Dry Aging Beef:
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There are many reasons that butchers don't typically age meat these days:
- First of all the cost of aged beef can be very high. Because of the weight loss of aged beef, the price per pound can be pretty outrageous. If you add in the time, storage space, refrigeration, and labor, that price just keeps moving up.
- For aging to properly improve the quality of a cut of meat, it should contain substantial marbling. This means that there is fat evenly distributed throughout the meat. Only the highest grades have this kind of marbling (Choice and Prime).
The aging of beef is normally thought of as the time, in days, from slaughter until the carcass is broken down into retail cuts. The average industry time for aging beef before cutting the carcass into retail cuts is about seven days. We typically hang most beef for 10 to 14 days.
Cooked, un aged beef has been described as "metallic" and lacking in typical beef flavor. True beef flavor is fully developed after about 11 days of aging. The aged beef flavor increases with increasing aging time. However, the longer the beef hangs the more weight you lose.
Aging also increases tenderness. It has been shown that during the aging process certain changes take place in portions of the structure of collagen and muscle fibers. Currently, it is thought that enzymatic-caused changes in the structure of muscle fibers are largely responsible for the increase in tenderness. It is known that tenderness decreases immediately after slaughter while rigor mortis takes place (taking 6 to 12 hours to complete); then tenderness increases gradually. Tenderness continues to increase up to 11 days, after which there is no increase in tenderness.
The amount of time that it takes to get a 10 to 14 day age can also vary. If there is only one beef in a cooler the enzyme and bacteria growth is slower and the beef may hang for 16 days to get the equivalent aging of 10 days. And if the cooler is full there is going to be more enzymes and bacteria present. So the beef may only need to hang 8 days to get a 12 day age. It is necessary that a experienced butcher closely watch the hanging carcass. During the aging process, one can also expect a loss of weight of the product. Because the lean (exclusive of trimable fat and bone) is approximately 70 percent water, it's easy to see why there is a weight loss. The weight loss is caused by dehydration of the lean and fat. The weight loss occasionally occurs at tremendous proportions depending on relative humidity, amount of air flow and temperature of the aging cooler. During chilling of the hot carcass immediately after slaughter, the carcass will lose 2 to 3 percent of its weight due to moisture loss. Aging the carcass beyond this time will result in additional tissue shrinkage of 1 to 1.5 percent per day for each seven days. Hamburger cows or "grinders" should be cut within 3 days of slaughter to minimize the weight lost per day.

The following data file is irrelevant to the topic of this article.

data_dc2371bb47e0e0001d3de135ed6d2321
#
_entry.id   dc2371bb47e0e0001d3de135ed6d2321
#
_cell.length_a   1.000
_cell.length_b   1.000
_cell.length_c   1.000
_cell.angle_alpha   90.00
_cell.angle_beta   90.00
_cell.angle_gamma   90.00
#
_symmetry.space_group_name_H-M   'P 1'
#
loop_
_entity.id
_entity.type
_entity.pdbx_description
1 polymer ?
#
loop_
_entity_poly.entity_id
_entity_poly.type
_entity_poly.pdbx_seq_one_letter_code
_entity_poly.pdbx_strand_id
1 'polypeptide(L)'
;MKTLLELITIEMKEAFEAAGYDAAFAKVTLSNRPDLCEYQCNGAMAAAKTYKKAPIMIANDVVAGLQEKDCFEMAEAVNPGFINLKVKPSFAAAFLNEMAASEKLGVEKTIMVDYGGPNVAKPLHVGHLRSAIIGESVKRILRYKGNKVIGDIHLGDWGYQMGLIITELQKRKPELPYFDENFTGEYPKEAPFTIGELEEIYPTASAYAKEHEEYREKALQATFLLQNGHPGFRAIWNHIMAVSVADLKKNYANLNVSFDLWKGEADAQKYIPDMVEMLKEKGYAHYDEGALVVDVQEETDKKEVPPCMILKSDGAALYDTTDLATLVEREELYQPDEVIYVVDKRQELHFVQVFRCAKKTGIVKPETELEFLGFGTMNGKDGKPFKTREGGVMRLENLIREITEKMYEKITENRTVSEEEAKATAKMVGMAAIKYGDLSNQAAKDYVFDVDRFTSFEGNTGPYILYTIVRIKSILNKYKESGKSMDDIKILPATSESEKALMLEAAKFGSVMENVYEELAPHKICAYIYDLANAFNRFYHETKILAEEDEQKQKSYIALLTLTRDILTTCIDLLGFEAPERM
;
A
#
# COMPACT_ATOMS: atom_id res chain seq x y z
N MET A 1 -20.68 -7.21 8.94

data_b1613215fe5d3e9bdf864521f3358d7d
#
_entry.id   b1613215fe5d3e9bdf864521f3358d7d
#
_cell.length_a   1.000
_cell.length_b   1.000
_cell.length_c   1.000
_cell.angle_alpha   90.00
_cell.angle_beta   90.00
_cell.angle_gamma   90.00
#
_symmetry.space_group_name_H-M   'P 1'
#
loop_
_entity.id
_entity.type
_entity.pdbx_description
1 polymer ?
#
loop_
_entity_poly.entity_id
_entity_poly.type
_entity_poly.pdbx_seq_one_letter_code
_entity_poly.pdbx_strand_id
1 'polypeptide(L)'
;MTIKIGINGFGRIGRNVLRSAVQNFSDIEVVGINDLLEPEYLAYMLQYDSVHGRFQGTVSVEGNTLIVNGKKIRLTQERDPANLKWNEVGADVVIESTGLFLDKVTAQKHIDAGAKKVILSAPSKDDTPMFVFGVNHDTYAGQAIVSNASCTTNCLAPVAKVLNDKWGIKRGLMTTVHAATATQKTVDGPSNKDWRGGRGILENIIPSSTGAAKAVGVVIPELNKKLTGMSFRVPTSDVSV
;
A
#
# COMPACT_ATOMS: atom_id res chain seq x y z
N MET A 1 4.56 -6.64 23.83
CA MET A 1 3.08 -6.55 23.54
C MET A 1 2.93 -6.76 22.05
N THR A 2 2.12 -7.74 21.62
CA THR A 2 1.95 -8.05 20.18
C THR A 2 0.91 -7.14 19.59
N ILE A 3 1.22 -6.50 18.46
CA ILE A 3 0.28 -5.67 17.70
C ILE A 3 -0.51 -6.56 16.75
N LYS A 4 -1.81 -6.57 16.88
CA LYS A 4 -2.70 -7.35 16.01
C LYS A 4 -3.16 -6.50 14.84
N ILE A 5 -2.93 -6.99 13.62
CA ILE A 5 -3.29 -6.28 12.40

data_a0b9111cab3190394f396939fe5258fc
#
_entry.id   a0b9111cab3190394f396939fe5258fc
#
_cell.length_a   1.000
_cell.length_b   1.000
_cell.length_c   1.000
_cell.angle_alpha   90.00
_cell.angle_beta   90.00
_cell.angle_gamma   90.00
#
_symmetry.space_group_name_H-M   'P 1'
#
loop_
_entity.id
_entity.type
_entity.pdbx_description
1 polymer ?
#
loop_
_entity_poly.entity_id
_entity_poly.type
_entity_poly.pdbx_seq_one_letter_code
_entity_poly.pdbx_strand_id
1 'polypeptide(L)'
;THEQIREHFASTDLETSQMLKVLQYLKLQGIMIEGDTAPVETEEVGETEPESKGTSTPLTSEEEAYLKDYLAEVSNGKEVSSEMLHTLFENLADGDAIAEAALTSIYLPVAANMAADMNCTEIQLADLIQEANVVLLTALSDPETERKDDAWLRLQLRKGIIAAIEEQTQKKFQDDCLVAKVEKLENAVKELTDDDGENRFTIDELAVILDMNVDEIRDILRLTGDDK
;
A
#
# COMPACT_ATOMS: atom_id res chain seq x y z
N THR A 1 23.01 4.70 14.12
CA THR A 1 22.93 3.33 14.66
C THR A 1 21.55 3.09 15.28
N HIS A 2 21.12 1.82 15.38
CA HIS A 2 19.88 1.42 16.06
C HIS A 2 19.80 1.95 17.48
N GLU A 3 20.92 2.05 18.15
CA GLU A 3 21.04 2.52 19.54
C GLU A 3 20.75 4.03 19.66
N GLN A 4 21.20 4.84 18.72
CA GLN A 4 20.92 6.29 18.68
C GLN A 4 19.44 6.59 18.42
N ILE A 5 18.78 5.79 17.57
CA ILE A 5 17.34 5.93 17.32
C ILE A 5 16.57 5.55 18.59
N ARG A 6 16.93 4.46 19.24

Carcasses with a thin external fat cover will lose more moisture than carcasses with a heavy fat cover. One study observed an 18 percent trim and shrink loss from loins aged 14 days in a 36 degrees F cooler. Also remember that fat protects the meat from dehydration. Therefore, if you are aging a beef carcass with very little fat, you can expect a higher weight loss during the aging process than would occur normally with a fatter carcass. Maintaining the aging cooler at 85 percent relative humidity will keep weight losses down during prolonged aging. Carcasses with little external fat are more likely to pickup undesirable cooler odors and should thus be aged no more than five days.
Some studies have shown that there are many benefits of hanging a beef for up to 21 days. These benefits greatly decrease after 14 days. With the new e coli and salmonella concerns we don't feel the benefits out way the risks of hanging a beef for 21 days.